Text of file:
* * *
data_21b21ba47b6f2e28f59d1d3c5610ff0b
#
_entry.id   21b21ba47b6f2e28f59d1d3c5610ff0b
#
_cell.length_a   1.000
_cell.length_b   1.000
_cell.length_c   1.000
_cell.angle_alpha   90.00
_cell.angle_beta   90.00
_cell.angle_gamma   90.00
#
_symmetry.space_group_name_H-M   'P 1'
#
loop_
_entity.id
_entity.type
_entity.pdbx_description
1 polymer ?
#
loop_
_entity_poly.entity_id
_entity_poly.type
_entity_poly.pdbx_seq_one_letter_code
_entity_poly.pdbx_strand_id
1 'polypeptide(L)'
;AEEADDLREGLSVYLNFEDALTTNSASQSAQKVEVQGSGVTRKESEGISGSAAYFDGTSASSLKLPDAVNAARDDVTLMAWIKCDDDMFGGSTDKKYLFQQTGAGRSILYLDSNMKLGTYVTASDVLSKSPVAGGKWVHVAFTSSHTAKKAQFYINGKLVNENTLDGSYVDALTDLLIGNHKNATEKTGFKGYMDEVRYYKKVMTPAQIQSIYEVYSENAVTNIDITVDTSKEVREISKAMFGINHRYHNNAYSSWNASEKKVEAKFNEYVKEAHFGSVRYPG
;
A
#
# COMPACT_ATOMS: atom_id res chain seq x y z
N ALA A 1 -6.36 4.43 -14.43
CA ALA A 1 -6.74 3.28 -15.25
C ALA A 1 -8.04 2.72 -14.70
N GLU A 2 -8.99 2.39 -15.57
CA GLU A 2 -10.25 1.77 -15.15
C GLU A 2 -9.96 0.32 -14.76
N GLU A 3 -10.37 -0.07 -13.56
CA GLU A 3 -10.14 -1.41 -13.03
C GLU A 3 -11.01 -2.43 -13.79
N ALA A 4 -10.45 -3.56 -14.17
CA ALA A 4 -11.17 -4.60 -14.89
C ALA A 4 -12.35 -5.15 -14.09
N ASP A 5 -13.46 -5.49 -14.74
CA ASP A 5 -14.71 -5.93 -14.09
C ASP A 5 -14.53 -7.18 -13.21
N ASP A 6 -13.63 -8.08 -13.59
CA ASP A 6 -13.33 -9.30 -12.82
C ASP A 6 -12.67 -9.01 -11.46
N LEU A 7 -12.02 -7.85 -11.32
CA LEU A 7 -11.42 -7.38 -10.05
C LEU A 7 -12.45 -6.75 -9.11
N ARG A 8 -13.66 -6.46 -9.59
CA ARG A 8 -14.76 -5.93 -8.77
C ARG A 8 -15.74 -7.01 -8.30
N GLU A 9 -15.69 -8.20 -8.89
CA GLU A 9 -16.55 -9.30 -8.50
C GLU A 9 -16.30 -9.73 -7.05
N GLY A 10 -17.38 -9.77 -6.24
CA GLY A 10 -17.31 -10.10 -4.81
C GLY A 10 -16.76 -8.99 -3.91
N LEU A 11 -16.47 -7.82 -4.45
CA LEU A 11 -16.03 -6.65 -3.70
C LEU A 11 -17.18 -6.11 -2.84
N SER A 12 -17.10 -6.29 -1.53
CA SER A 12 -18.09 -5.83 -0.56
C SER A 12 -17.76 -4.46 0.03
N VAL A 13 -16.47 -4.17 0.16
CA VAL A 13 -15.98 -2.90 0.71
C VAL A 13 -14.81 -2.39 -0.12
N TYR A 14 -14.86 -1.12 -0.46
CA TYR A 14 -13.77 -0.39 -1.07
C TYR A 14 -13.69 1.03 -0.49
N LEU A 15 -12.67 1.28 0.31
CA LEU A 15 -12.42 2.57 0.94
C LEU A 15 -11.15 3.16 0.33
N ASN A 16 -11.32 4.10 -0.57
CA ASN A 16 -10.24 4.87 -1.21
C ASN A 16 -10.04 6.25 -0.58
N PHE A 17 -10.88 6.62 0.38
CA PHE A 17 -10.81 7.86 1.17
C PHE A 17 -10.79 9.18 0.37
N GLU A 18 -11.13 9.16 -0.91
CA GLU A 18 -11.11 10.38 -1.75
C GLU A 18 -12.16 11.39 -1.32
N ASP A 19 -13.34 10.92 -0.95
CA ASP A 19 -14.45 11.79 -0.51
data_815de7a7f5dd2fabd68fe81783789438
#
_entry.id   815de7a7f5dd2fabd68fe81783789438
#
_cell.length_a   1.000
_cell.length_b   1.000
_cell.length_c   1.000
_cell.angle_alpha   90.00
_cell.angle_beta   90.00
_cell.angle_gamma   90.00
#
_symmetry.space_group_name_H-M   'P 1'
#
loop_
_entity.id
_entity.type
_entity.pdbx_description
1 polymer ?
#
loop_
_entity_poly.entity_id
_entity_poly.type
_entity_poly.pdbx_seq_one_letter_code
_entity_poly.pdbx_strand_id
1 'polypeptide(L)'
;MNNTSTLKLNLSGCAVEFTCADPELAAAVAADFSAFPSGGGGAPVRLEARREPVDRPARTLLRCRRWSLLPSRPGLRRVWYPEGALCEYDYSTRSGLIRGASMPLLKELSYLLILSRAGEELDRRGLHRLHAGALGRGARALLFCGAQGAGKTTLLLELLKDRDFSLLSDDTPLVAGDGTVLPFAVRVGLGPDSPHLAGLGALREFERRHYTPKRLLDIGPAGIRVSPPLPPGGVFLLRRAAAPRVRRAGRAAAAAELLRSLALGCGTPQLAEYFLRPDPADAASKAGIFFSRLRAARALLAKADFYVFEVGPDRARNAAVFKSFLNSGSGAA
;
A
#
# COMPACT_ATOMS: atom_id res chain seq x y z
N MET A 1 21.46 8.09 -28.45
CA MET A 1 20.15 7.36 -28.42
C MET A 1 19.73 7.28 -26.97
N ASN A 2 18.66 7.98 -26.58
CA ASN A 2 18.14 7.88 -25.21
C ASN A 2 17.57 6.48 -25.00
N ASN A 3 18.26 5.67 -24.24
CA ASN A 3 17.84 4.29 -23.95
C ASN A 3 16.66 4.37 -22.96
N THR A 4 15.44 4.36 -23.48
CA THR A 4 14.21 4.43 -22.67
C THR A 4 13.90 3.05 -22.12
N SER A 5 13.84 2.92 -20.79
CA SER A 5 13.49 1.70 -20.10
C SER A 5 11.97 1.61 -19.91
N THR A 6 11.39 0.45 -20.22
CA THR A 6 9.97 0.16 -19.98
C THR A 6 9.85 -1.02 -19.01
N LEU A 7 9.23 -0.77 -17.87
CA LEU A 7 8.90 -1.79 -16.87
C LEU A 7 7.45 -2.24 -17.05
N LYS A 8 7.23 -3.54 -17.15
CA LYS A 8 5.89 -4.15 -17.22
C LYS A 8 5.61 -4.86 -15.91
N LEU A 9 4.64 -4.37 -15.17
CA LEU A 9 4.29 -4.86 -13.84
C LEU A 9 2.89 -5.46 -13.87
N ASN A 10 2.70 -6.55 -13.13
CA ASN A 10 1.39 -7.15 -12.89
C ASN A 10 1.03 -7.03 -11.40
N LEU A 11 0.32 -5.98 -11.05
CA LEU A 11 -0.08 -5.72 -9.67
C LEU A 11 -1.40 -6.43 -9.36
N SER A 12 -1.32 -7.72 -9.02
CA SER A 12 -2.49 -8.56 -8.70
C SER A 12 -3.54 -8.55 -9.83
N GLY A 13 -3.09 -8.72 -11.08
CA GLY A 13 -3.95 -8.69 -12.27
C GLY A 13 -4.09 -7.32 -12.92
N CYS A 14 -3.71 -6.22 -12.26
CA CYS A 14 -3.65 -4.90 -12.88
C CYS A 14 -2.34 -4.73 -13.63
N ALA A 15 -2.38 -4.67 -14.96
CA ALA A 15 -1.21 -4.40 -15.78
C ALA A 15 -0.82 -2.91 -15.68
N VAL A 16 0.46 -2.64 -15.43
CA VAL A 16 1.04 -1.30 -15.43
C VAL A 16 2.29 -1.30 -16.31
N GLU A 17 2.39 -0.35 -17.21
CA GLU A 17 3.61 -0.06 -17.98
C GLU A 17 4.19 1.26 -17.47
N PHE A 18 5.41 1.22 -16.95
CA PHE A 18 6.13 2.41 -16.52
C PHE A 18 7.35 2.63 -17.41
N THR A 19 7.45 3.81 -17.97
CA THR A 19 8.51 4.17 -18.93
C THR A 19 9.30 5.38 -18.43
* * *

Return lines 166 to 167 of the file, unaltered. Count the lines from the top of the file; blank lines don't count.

CA GLU A 17 3.61 -0.06 -17.98
C GLU A 17 4.19 1.26 -17.47